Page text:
01 October 2013

Time to climb out of the basement

There’s just one more round of domestic competition before the European break takes place. Next week it will be like a breath of fresh air to discuss Heineken Cup rugby rather than Heineken Cup politics. But before that happens the Pro 12, Aviva Premiership and Top 14 play one more game, which for some clubs will be a game of considerable significance.

It may seem a bit early in the season to discuss who will be contenders to finish at the top of their respective tournaments. After all we are less than a quarter of the way through the season. But unfortunately it is not too early to look at the teams that are contenders to finish in the basement of their league.

In the Pro 12, finishing at the bottom of the league, apart from disappointing the supporters and making life difficult for the coaches and players, is not catastrophic. No relegation from the tournament acts as somewhat of a comfort blanket for all involved.

Not so in the Aviva Premiership and Top 14, where relegation looms very large all to quickly for teams. The non-relegation from the Pro 12 has been somewhat of a bugbear for the Anglo/French clubs. Their logic is the threat of relegation brings constant pressure and with Heineken qualification also at stake, along with competing in the Heineken or Amlin, there is excessive stress on their squads.

A reasonable argument, but let’s not go there again until the next episode of what has become the “Heineken Soap Opera”.

But after next week’s domestic fixtures, some clubs will be faced with the spectre of spending the remainder of the season fighting to extricate themselves from the basement of their league.

The basement in the Pro 12 League table at this point contains five teams who are just another loss away, from a long tough slog for the remainder of the season. Cardiff on 6 points, Treviso and Zebre on 5 points and Connacht and Edinburgh on 4 points all face into very important games next weekend.

Zebre face the Dragons in Newport and another loss will certainly see them slip even further down the pecking order. The other four teams happen to play each other in what could be described as ‘eight-pointers’. Next Friday Treviso host Connacht. Whoever wins that tussle creates some breathing space for themselves. On Sunday, Edinburgh head to Cardiff. Again the winner of that game will immediately have a positive impact on where they stand on the league table. Those who lose pretty much condemn themselves into a basement battle for the foreseeable future.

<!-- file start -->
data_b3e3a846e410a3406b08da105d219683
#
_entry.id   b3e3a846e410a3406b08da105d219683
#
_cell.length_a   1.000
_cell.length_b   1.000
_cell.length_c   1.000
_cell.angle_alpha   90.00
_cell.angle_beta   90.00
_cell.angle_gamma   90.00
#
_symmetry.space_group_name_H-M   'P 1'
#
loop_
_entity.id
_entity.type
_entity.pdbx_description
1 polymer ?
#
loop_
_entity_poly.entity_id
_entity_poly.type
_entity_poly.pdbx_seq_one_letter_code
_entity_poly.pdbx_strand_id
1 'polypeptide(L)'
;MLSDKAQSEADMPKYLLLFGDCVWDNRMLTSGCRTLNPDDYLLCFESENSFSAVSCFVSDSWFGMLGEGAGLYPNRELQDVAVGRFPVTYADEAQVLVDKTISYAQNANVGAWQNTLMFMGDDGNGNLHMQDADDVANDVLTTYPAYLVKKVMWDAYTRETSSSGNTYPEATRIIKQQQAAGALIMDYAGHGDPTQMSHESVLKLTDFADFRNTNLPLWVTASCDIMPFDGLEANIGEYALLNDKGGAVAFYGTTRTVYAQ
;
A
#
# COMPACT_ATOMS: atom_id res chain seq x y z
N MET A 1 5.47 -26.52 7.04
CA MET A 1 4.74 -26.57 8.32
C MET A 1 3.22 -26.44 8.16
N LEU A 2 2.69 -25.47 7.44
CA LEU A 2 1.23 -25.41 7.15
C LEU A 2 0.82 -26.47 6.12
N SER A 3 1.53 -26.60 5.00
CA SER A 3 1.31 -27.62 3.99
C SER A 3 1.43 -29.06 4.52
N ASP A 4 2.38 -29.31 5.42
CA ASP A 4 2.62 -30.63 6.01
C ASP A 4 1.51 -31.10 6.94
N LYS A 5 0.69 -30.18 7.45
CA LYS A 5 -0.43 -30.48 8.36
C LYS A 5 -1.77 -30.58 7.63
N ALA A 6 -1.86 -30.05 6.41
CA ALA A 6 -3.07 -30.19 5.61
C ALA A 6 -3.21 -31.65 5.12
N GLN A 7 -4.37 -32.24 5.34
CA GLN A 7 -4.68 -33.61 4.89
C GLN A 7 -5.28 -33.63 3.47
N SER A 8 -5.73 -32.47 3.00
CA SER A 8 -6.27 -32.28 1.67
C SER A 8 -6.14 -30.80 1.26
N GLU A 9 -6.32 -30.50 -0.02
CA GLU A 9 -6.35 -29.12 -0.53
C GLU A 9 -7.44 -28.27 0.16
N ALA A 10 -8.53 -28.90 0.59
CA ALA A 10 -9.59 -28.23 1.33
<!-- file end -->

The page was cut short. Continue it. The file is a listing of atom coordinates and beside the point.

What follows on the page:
In the Aviva Premiership things are not too dissimilar except Gloucester, London Irish, Newcastle and Worcester will already feel the cold chill of relegation on the back of their necks. With Gloucester and London Irish both on 5 points, Newcastle on 4 points and Worcester with 1 point, just one victory could have a very positive impact on everybody’s league position.

Gloucester face Exeter Chiefs, who are only two league places above them in 7th spot. A win for Gloucester could propel them above Exeter and possibly Wasps (8th place) and that would immediately take them out of the relegation zone.

London Irish will be hoping to avail of home advantage against Harlequins. It would seem a big ask for London Irish to turn over Harlequins who are five places above them in the league. But a win could propel them to a position right beside Harlequins in the table, so there’s a lot at stake in that game.

But there will be even more on the line at Sixways Stadium next Saturday when Worcester host Newcastle. A win for Worcester and bonus points aside they would join Newcastle on 5 points. But if Newcastle can dig out an away win they will cut Worcester adrift at the bottom of the table. This will automatically confirm Worcester as the lame duck of the championship and they will certainly don the mantle of “favourites for relegation” at this early stage of the season.

It is hard to believe but in France the Top 14 teams are heading onto their 9th round of the league before the Heineken begins. Unlike the Pro 12 and Aviva Premiership, the French play twenty-six regular season games. They started way back on August 16th and even played mid-week fixtures during the first week in September.

Apart from Biarritz, who are rooted to the bottom of the table with just 7 points after seven losses from their eight games, just 5 league points separates Bayonne in 13th spot from Racing Metro in 6th place. Remember a 6th place finish in the Top 14 gets you into the play-offs. In fact Stade Francais are top of the league with just 26 points, a mere 10 points ahead of Bayonne.

The narrow range of league points that separates teams in the Top 14 just goes to illustrate how competitive the league is. A few good results can catapult a team into the play-offs, while just as swiftly, a few bad results can plummet teams into relegation territory.

This often explains why French teams can be seen to pursue an almost “take it or leave it” attitude to the Heineken Cup. If they are struggling in the Top 14 they often prioritise their domestic league over the Heineken Cup pool games. That becomes even more likely if it looks like qualification for the Heineken play-offs is unlikely.

There is the possibility that, in anticipation of the Heineken Cup kicking-off the weekend after next, rugby supporters may pay scant attention to the upcoming results in the domestic leagues. But the coming weekend has significant ramifications for lots of teams.

Losing next weekend could condemn a team to spending the remainder of the season attempting to climb out of the basement of their league. Propping up the nether regions of the league would make life miserable for players, coaches and supporters over the next eight months.